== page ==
Joe Simon co-created Captain America, gave Stan Lee his first job in comics and had a hand in inventing entire genres like the romance comic. Now, Simon’s family, led by his son Jim, is making 50 years’ worth of original art from the recently passed legend available at auction starting with Heritage’s Nov. 16-17 Vintage Comics & Comic Art Signature® Auction.
“Joe Simon was an artist, an editor, an innovator and a true American success story,” said Ed Jaster, Vice President of Heritage. “He was the son of an immigrant tailor who entered the fledgling comic industry as it was just getting started, while, at the same time, giving innumerable other artists and writers their start in the business. He had an incredible and lasting impact on the business.”
Heritage will be selling Simon’s entire comic art archives over the course of several auctions. Next week’s inaugural auction features pieces from the mid-1940s through the 1990s, many of which are collaborations with Jack Kirby. The Simon and Kirby, or “S&K” team, were among the first creators to have their names appear in comics and acquired a loyal following from the time they burst onto the scene in 1940.
Simon was a shrewd businessman, in addition to his creative side, and was quick to take his services – and those of his “shop” of artists – from publisher to publisher when conditions warranted doing so. The result was that he kept much of his original art at a time when most of the original art from comics was going into the trash once it was printed.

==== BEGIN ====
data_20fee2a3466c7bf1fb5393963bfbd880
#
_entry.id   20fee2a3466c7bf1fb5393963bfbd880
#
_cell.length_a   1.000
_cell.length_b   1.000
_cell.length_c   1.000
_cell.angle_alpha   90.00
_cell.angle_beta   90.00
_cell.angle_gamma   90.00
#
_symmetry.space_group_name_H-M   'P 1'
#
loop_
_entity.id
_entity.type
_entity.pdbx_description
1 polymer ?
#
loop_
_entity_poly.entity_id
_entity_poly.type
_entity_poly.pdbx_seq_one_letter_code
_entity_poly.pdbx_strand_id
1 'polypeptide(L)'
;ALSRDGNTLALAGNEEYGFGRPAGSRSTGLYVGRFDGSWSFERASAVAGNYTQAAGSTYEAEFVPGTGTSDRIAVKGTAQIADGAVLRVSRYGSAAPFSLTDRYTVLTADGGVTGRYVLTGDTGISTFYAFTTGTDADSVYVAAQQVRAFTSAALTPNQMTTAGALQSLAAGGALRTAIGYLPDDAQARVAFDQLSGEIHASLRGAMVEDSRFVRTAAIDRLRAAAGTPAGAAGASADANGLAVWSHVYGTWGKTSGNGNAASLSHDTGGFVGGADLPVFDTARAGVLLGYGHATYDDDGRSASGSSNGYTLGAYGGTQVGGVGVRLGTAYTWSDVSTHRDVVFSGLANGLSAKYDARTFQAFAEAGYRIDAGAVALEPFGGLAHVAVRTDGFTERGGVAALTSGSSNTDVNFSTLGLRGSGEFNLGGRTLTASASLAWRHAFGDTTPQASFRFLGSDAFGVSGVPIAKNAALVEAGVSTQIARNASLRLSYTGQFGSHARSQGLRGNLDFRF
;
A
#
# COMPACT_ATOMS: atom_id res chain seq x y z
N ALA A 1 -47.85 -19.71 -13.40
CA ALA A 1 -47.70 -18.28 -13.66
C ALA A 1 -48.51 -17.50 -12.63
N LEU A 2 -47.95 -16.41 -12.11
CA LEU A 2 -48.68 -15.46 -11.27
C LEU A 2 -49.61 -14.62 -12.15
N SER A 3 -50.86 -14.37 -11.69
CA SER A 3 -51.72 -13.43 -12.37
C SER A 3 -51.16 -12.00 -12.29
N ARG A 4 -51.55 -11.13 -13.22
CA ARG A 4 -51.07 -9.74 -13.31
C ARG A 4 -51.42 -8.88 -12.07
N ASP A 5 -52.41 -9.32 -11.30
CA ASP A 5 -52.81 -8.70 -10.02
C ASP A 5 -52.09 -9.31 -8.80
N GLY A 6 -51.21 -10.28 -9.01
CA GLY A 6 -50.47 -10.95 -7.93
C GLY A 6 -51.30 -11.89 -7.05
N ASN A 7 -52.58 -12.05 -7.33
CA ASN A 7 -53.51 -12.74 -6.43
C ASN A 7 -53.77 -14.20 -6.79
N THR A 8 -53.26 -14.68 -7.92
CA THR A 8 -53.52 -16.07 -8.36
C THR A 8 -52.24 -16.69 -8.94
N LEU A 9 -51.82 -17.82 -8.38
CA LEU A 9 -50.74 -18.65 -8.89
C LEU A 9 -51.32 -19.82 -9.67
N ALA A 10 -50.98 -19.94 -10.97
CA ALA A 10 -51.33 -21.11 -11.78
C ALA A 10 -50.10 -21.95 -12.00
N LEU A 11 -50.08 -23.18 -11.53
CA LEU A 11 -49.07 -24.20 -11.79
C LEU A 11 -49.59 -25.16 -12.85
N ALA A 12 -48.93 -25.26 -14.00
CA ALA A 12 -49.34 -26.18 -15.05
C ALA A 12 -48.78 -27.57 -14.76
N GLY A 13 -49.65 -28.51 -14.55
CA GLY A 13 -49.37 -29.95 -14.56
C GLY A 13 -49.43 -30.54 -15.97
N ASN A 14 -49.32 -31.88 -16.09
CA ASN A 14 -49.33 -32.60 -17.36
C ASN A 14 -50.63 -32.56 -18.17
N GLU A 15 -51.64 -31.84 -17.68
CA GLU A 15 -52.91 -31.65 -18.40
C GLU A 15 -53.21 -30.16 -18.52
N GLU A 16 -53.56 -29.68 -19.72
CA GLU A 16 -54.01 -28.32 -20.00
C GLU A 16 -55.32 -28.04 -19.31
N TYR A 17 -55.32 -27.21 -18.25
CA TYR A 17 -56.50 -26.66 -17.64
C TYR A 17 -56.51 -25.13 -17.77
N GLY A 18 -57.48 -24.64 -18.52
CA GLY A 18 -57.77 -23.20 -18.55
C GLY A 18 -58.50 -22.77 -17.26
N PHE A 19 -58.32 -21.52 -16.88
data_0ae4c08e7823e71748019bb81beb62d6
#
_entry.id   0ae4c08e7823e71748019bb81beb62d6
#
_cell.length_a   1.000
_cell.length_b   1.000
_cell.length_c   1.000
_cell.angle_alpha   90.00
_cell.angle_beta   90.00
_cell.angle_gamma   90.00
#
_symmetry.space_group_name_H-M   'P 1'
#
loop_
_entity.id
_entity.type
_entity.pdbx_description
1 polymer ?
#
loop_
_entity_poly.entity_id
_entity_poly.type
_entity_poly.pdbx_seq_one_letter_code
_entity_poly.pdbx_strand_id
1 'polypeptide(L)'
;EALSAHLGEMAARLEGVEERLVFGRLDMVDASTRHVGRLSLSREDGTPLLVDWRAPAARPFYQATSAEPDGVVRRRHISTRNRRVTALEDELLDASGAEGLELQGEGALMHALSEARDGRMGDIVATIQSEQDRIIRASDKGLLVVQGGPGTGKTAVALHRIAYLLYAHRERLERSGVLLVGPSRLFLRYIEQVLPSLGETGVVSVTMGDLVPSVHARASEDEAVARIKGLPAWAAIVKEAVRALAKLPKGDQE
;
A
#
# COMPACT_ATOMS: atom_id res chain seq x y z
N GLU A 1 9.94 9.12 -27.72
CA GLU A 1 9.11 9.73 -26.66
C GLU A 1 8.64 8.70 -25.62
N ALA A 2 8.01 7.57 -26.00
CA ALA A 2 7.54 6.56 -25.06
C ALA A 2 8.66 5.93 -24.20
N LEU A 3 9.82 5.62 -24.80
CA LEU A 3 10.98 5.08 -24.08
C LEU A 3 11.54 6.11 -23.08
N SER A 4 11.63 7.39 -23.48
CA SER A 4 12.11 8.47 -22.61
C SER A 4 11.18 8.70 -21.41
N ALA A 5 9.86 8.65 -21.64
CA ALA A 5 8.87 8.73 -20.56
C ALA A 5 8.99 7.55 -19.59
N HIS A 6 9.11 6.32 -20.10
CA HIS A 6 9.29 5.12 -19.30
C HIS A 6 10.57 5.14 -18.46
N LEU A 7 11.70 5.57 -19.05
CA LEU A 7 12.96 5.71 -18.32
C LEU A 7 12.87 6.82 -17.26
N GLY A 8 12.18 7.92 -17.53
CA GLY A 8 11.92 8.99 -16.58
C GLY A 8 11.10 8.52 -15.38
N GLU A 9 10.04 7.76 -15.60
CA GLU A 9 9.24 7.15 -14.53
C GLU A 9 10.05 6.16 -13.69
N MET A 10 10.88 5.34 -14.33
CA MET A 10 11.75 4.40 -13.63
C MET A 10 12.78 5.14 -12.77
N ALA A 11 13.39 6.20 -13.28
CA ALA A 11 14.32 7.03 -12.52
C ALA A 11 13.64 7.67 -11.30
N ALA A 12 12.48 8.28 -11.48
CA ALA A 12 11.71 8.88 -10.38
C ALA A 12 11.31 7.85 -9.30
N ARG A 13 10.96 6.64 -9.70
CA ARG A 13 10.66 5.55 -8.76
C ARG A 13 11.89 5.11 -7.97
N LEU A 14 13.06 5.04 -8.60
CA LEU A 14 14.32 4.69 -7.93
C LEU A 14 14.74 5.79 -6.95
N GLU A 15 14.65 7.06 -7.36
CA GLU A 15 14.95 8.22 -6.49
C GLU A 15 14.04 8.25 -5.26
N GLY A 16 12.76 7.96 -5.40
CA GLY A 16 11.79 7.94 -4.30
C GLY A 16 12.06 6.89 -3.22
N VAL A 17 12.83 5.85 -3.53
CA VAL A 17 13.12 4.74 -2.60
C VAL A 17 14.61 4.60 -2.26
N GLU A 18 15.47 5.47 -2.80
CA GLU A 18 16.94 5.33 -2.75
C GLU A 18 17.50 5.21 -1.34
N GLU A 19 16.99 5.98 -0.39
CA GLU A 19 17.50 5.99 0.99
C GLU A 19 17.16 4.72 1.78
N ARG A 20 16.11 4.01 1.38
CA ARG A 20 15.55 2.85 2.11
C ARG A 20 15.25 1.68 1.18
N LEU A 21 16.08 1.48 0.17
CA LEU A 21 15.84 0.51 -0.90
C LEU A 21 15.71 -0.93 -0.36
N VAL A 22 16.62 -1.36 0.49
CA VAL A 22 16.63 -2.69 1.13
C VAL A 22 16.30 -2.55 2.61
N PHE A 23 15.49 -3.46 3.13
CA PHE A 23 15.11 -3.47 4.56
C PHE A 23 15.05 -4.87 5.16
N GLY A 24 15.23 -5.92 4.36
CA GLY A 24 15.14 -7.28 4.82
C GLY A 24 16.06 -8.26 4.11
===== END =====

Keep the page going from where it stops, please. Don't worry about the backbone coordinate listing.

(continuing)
“(Joe) had his own way of working with publishers,” said Jim Simon. “Comics were not just art or entertainment, but a business. He recognized that, and he would approach publishers as a business person, making deals with publishers in which he had ownership or participation. This is how he was able to keep much of the art and (intellectual property) rights.”
Simon and Kirby, though just two of the many Jewish comic creators, were also the first to use Adolf Hitler as a cover villain, on Captain America Comics #1.
“There had never been a truly believable villain in comics,” Simon wrote in his autobiography. “But Adolf was live, hated by more than half the world… All that was left to do was to devise a long underwear hero to stand up to him.”
Among the more notable lots are a large double-page splash by Simon and Kirby featuring their creation Stuntman, his full-color re-creations of classic covers like Adventure Comics #74 featuring the Sandman and Sandy, characters he and Kirby didn’t create but completely revitalized, and Simon’s personal copies of Captain America Comics #1-10, the only issues he and Kirby worked on.
“After my father passed, the family talked quite a bit about what we should do with the art and what the art meant, not just to us but in a broad context as well,” said Simon. “The comic book art – by him and by the talented artists from the Golden and Silver Ages of comic books who worked with or for him – we made available to comic fans because my father would have wanted it this way.”
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